English · Español
Descargar: MP3 (1.2 MB)
Although Brazil has just won the Confederations Cup and it is exactly one year away from hosting the FIFA World Cup, social protests are the main piece of news in the country. This fact may be critical in order to determine the future of Brazil, the largest country of South America in size and inequalities.
What is at stake in these massive marches that are causing the main cities of the country to collapse? Why is it that the claim for free fares has managed to gather so many people?
According to Fernando Campos (Friends of the Earth Brazil), protests have not really “sparked” the dissatisfaction of the majority of the population, but rather they have forced politicians to become aware of the population’s feeling.
This environmentalist and architect underlined the fact that citizens are out on the streets “showing what they do not want” and pointing the finger at the promiscuous relationship between transnational corporations and financial markets on one side, and the State on the other.
In this sense, public transportation is of utmost importance, since it takes dozens of hours for workers in peripheral regions to get to their workplaces. Furthermore, public transportation reaps a significant part of workers’ salaries.
Campos criticizes the position of the Brazilian government and that of the Workers’ Party, because, according to him, they have given the same importance to transnational companies and social movements, thus deepening inequalities in the country.
Some Brazilian social sectors have denounced that there have been acts of organized violence against those who support left-wing movements by open or undercover right-wing sectors in trade unions that managed to influence President Dilma Rousseff.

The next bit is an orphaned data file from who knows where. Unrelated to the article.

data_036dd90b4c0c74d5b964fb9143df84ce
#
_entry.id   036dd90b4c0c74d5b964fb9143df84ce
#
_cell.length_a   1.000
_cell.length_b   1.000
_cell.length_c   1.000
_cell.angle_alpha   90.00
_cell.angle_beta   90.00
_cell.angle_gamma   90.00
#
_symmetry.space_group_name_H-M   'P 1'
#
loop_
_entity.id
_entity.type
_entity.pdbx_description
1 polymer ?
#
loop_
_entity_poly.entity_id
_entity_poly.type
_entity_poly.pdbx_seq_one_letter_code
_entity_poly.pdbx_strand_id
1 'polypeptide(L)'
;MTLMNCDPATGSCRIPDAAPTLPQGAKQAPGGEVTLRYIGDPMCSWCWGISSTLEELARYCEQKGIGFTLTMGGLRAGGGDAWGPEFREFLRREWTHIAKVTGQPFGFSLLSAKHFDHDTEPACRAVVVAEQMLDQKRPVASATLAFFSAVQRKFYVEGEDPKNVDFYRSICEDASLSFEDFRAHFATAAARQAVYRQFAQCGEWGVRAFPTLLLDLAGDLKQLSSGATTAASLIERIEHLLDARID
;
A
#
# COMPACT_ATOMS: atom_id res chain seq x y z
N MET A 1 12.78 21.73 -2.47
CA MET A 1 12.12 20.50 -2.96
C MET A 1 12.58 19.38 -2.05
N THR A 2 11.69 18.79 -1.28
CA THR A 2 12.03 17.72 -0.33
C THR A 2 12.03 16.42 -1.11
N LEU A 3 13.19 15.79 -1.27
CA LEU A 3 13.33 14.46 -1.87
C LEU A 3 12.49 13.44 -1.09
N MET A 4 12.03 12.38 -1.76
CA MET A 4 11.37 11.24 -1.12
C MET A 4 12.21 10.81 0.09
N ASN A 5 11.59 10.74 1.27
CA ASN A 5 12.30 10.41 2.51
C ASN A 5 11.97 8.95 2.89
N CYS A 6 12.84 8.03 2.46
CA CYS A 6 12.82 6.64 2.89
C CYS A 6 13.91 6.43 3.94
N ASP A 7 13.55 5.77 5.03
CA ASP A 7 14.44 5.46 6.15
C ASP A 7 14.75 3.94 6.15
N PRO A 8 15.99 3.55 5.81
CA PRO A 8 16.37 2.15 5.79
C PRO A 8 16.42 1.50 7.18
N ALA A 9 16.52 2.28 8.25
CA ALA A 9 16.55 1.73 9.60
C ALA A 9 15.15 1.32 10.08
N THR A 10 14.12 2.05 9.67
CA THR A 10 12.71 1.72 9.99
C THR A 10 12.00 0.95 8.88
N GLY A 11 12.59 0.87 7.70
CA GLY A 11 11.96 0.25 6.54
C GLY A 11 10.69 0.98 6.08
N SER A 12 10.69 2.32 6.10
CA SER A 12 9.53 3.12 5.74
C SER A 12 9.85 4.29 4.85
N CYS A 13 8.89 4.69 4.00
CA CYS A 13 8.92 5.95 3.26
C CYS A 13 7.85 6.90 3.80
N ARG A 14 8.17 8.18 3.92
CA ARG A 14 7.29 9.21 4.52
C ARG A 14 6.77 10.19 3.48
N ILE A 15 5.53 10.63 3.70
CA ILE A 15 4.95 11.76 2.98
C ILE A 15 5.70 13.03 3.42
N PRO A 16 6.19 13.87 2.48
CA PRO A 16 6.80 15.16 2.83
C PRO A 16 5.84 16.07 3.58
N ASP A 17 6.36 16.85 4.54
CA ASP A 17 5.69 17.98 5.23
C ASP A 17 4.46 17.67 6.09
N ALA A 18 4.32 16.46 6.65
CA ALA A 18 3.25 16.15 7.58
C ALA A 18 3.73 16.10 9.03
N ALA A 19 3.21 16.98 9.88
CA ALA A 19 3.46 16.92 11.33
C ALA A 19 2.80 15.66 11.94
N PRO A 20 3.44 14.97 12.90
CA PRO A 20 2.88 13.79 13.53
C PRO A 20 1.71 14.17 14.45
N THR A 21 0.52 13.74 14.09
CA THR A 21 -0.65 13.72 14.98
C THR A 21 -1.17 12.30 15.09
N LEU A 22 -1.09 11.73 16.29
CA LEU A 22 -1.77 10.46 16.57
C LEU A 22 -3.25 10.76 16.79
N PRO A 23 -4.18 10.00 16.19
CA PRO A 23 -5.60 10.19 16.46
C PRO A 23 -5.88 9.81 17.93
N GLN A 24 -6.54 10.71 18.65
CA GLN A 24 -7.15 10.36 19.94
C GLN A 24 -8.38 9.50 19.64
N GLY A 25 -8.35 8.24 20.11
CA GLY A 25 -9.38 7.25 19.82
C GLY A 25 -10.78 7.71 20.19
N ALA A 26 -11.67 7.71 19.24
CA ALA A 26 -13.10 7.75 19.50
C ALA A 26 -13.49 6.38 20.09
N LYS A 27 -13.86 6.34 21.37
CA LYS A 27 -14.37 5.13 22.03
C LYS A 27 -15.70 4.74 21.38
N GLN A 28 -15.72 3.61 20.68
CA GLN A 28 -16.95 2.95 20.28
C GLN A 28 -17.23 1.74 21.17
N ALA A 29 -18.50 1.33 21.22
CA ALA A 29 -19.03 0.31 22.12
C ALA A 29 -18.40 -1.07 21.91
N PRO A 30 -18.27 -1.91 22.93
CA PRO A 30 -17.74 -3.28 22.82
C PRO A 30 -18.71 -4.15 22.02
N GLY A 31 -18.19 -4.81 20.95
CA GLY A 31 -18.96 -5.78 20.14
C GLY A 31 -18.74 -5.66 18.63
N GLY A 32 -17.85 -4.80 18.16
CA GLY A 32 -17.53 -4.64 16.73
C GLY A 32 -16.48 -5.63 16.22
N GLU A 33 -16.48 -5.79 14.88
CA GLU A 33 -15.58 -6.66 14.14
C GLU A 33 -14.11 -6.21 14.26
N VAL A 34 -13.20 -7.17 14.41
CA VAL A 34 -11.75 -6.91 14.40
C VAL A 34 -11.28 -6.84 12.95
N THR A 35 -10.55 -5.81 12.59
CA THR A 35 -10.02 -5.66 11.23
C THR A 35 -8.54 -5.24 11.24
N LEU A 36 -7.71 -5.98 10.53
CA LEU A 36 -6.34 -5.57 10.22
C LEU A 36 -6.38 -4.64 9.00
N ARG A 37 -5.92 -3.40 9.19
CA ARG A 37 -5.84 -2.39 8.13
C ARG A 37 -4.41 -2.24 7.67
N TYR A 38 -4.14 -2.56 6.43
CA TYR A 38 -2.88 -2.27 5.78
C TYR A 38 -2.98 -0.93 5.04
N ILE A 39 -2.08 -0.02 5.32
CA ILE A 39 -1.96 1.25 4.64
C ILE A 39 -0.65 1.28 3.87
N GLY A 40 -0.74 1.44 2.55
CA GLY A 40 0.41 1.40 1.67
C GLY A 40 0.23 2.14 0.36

The environmentalist and activist noted that on the popular front they stay watchful for the possibility of extreme right-wing sectors trying to sabotage the protests, although he warned that this attention “must not stop us in our effort to fight for people’s minds, which is what we fight for on the streets”.
Fernando Costa has finally shown the way in which the organization work has been expressed in the Popular Committees of the Cup: “people have been empowered and resistance acts have been reinforced, and also the idea that we can resist”. He added that party politics in many sectors and in many government levels have contributed to new contradictions that do not allow the conclusion of the big constructions that are turning this world sports event into a huge global business.
“There are things we must talk about. If the government is afraid of right-wing parties taking over, it must listen to those affected and respect the process, because it has not done it up until now”, said Costa.
El partido oficialista Frente Amplio de Uruguay podría resolver en breve en un plenario que el gobierno se retire de las negociaciones del Acuerdo de Liberalización del Comercio de Servicios (TISA, por su sigla en inglés), por las diferencias internas que existen en la coalición.
Con un dolor imparable de profunda injusticia ejercida con sentencia de muerte a quiénes hoy en América Latina trabajan y luchan a diario por la igualdad de condiciones y por la vida en esencia, las y los periodistas, fotógrafos, radialistas comunicadores de la contrahegemonía y luchadores por lo derechos humanos han vuelto a alzar voces y puños en la última semana.
La académica Katherine Reilly, profesora asistente en la Escuela de Comunicaciones de la Simon Fraser University de Canadá, y la maestrando Belén Febres Cordero de la misma casa de estudios, acaban de publicar el trabajo “Radio Mundo Real (2003-2013): el rol de la comunicación en resistencia en la cambiante coyuntura geopolítica de América Latina” (adjunto a esta nota).
Radio Mundo Real 2003 - 2014 Todo el material aquí publicado está bajo una licencia Creative Commons (Atribución - Compartir igual). El sitio está realizado con Spip, software libre especializado en publicaciones web... y hecho con cariño.